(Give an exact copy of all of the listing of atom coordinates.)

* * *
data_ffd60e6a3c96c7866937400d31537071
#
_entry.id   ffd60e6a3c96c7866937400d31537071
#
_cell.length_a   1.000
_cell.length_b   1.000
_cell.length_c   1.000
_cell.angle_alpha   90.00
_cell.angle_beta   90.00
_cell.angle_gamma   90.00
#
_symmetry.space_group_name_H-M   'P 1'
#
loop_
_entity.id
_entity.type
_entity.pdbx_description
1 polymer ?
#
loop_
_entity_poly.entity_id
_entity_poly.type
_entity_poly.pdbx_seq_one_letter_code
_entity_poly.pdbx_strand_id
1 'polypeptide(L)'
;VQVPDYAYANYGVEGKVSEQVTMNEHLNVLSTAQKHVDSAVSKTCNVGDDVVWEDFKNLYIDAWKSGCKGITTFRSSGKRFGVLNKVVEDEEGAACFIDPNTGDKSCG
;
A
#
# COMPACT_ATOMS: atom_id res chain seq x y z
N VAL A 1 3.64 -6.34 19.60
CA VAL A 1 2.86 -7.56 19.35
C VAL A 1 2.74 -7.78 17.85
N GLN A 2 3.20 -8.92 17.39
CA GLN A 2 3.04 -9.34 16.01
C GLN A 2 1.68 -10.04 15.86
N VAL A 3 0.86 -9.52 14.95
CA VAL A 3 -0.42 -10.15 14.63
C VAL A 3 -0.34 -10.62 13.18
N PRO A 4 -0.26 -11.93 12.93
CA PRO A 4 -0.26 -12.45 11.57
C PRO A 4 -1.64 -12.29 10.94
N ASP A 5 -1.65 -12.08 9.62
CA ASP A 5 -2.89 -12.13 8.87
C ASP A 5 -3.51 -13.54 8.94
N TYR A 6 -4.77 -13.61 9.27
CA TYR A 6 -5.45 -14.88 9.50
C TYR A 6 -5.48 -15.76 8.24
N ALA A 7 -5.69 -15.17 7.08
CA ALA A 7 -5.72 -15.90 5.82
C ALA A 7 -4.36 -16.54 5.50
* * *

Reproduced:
data_ffd60e6a3c96c7866937400d31537071
#
_entry.id   ffd60e6a3c96c7866937400d31537071
#
_cell.length_a   1.000
_cell.length_b   1.000
_cell.length_c   1.000
_cell.angle_alpha   90.00
_cell.angle_beta   90.00
_cell.angle_gamma   90.00
#
_symmetry.space_group_name_H-M   'P 1'
#
loop_
_entity.id
_entity.type
_entity.pdbx_description
1 polymer ?
#
loop_
_entity_poly.entity_id
_entity_poly.type
_entity_poly.pdbx_seq_one_letter_code
_entity_poly.pdbx_strand_id
1 'polypeptide(L)'
;VQVPDYAYANYGVEGKVSEQVTMNEHLNVLSTAQKHVDSAVSKTCNVGDDVVWEDFKNLYIDAWKSGCKGITTFRSSGKRFGVLNKVVEDEEGAACFIDPNTGDKSCG
;
A
#
# COMPACT_ATOMS: atom_id res chain seq x y z
N VAL A 1 3.64 -6.34 19.60
CA VAL A 1 2.86 -7.56 19.35
C VAL A 1 2.74 -7.78 17.85
N GLN A 2 3.20 -8.92 17.39
CA GLN A 2 3.04 -9.34 16.01
C GLN A 2 1.68 -10.04 15.86
N VAL A 3 0.86 -9.52 14.95
CA VAL A 3 -0.42 -10.15 14.63
C VAL A 3 -0.34 -10.62 13.18
N PRO A 4 -0.26 -11.93 12.93
CA PRO A 4 -0.26 -12.45 11.57
C PRO A 4 -1.64 -12.29 10.94
N ASP A 5 -1.65 -12.08 9.62
CA ASP A 5 -2.89 -12.13 8.87
C ASP A 5 -3.51 -13.54 8.94
N TYR A 6 -4.77 -13.61 9.27
CA TYR A 6 -5.45 -14.88 9.50
C TYR A 6 -5.48 -15.76 8.24
N ALA A 7 -5.69 -15.17 7.08
CA ALA A 7 -5.72 -15.90 5.82
C ALA A 7 -4.36 -16.54 5.50